Nitric acid is a clear, fuming, colorless, heavy liquid and a peculiar choking odor. It is also known as azotic acid, aqua fortis, Engraver’s acid, and red spirit of nitre.
This article consists of signs and symptoms of nitric acid Poisoning, diagnosis, fatal dose, fatal period, PM appearances, tests, and medico-legal importance.
Nitric Acid is Yellow due to the formation of xanthoproteic or picric acid. The management depends on the extent of injury caused by nitric acid poisoning.
Signs and Symptoms of Nitric Acid Poisoning
Dermal Contact and Ingestion
- Immediate ingestion of Nitric acid causes burning pain in the mouth, epigastric pain, dysphagia, odynophagia (painful swelling), pharyngeal pain, salivation, stridor.
- It causes more eructation, greater abdominal distention causes gas formation.
- Yellow discoloration of tissues with which nitric acid comes in contact. E.g., Crowns of teeth, gums, lips, tongue, food pipe, stomach wall, etc.
- If nitric acid falls on clothes, it turns yellow.
- It affects the respiratory system and causes coughing and dyspnea, sneezing, and intense irritation of the throat and lungs.
- It causes suffocation, a feeling of asphyxiation, and cyanosis (bluish skin color due to insufficient oxygen in the blood).
Contact With Eyes
- It affects the eyes and results in Lacrimation (flow of tears) and photophobia.
Fatal Dose of Nitric Acid Poisoning
It is mostly dependent on concentration. About 8-15 ml of concentrated acid is sufficient for adults
Fatal Period of Nitric Acid Poisoning
The average fatal period of Nitric Acid poisoning is 12 to 24 hours.
Diagnosis of Nitric Acid
- Saliva: pH tested by litmus paper.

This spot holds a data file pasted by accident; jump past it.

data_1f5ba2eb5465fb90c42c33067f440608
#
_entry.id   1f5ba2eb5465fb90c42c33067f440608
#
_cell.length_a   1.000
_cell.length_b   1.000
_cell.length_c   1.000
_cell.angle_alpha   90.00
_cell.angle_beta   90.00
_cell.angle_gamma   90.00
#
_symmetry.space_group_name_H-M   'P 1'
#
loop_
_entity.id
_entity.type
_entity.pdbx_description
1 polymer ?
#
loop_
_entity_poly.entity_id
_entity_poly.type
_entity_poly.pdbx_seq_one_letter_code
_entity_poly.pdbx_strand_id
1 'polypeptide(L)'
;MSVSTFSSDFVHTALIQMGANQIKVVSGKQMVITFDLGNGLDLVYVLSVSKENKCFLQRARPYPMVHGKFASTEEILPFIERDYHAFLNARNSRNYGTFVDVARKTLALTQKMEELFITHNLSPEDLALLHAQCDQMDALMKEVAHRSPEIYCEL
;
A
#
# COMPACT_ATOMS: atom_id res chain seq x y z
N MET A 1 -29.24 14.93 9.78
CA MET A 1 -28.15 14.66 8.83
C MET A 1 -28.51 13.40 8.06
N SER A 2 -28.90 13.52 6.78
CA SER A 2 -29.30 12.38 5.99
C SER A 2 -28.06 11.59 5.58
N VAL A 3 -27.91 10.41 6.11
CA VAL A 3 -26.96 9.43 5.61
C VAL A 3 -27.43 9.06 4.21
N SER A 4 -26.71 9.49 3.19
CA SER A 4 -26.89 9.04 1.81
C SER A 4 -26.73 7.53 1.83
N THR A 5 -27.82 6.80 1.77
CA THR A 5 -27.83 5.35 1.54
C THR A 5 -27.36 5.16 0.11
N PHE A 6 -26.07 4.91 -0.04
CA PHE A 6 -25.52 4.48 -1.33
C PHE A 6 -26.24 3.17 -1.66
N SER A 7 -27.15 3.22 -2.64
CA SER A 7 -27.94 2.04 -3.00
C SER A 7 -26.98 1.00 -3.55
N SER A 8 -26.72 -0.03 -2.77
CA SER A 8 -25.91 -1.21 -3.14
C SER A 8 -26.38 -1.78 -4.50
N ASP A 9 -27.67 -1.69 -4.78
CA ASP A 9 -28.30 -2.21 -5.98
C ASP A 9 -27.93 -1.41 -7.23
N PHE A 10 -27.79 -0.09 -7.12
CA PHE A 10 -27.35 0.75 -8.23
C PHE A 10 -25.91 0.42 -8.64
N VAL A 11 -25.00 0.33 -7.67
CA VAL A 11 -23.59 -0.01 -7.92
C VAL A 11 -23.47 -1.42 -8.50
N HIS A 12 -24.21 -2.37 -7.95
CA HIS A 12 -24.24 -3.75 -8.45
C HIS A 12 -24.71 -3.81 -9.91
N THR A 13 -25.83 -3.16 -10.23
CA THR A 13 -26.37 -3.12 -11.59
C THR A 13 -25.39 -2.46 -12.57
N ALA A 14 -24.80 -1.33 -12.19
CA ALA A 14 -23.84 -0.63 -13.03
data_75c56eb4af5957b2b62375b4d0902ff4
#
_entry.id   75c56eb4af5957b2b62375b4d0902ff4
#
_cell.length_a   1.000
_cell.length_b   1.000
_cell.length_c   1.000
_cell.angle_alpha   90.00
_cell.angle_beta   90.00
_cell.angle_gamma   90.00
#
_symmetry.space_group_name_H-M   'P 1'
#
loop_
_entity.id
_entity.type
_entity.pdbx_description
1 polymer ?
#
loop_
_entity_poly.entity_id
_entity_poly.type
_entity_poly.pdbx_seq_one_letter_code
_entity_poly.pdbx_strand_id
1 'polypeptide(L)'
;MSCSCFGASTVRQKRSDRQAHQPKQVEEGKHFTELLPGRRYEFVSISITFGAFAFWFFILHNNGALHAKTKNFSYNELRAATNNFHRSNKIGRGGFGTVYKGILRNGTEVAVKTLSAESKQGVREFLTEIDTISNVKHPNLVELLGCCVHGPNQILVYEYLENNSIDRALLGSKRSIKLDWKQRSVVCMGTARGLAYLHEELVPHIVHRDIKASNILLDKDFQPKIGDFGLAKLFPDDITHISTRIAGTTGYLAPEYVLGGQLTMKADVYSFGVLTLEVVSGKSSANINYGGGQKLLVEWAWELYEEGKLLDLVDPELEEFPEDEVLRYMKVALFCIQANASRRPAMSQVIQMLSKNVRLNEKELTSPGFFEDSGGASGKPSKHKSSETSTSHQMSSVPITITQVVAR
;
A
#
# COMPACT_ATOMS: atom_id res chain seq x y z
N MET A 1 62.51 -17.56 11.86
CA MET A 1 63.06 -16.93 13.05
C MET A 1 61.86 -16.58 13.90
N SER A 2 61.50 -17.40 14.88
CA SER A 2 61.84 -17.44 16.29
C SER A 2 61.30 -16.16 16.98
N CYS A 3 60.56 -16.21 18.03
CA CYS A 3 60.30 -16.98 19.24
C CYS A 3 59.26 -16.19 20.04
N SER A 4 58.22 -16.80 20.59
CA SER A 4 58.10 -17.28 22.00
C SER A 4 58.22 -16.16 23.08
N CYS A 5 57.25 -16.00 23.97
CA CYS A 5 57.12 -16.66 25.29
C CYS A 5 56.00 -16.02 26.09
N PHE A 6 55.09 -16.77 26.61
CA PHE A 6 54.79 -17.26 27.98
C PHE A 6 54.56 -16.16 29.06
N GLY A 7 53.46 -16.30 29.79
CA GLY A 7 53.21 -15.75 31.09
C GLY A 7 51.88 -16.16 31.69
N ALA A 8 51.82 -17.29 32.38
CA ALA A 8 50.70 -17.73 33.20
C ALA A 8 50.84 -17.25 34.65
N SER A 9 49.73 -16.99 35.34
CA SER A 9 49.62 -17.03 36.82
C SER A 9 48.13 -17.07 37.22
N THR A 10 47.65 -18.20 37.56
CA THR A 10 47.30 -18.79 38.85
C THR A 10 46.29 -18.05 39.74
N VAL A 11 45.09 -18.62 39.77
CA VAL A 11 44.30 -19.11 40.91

- Add a few drops of NaHCO3 on the stains present on the scene, clothes, etc., and produce bubbles indicating acid.
- Arterial pH greater than 7.22 indicates acid ingestion.
- Chest and abdominal radiographs may show signs of gastric perforation.
- Endoscopy should be performed within 12 hours, which helps determine the treatment plan and prevent injuries.
Post-Mortem Appearances of Nitric Acid
- Orange-yellow to brown stains present on the mouth’s skin, and contact with the acid has occurred, such as hands and neck.
- The mucous membrane of the esophagus gets softened and becomes yellow due to xanthoproteic reaction or brown due to acid hematin.
- Mucous membrane becomes soft, friable, ulcerated, yellow in color, and walls may rarely be perforated.
- Inhalation of nitric acid fumes causes the larynx, trachea, and bronchi to congest, and lungs become congested and edematous (swelling).
Chemical Tests for Nitric Acid Poisoning
- Litmus Test: Suspected solution would turn blue litmus red.
- Copper Turnings Test: Take stomach contents or vomit in a test tube, drop a small piece of copper and heat it, produce pungent dark brown fumes of nitrogen dioxide emanate if nitric acid is present.
- Brown Ring Test: Take stomach contents or vomit in a test tube, add robust ferrous sulfate solution and sulphuric acid gently from the sides to produce a brown ring at the junction of fluid if nitric acid is present.
Medico Legal Importance
- Accidental poisoning may arise from mistaken identity since sulfuric acid resembles glycerine and castor oil. It is therefore imperative that it is stored in a distinctive bottle, clearly labelled, and kept in a safe place.
- Sulfuric acid is a rare choice for either suicide or homicide.
- In addition to routine viscera and body fluids, a portion of corroded skin should be cut out, placed in rectified spirit or absolute alcohol and sent for chemical analysis.
- Vitriol: it is throwing off a corrosive substance over the face of an adversary due to revenge or jealousy. Sulfuric acid though is commonly used, any other corrosive acid is also used.
Exposure to nitric acid can result in irritation to the eyes, skin, and mucous membranes. It can also cause delayed pulmonary edema, bronchitis, pneumonitis, and dental erosion. Nitric acid is highly corrosive and hazardous to both humans and animals.
Workers may be harmed from exposure to nitric acid and as nitric acid is an important industrial chemical for the manufacture of fertilizers and explosives.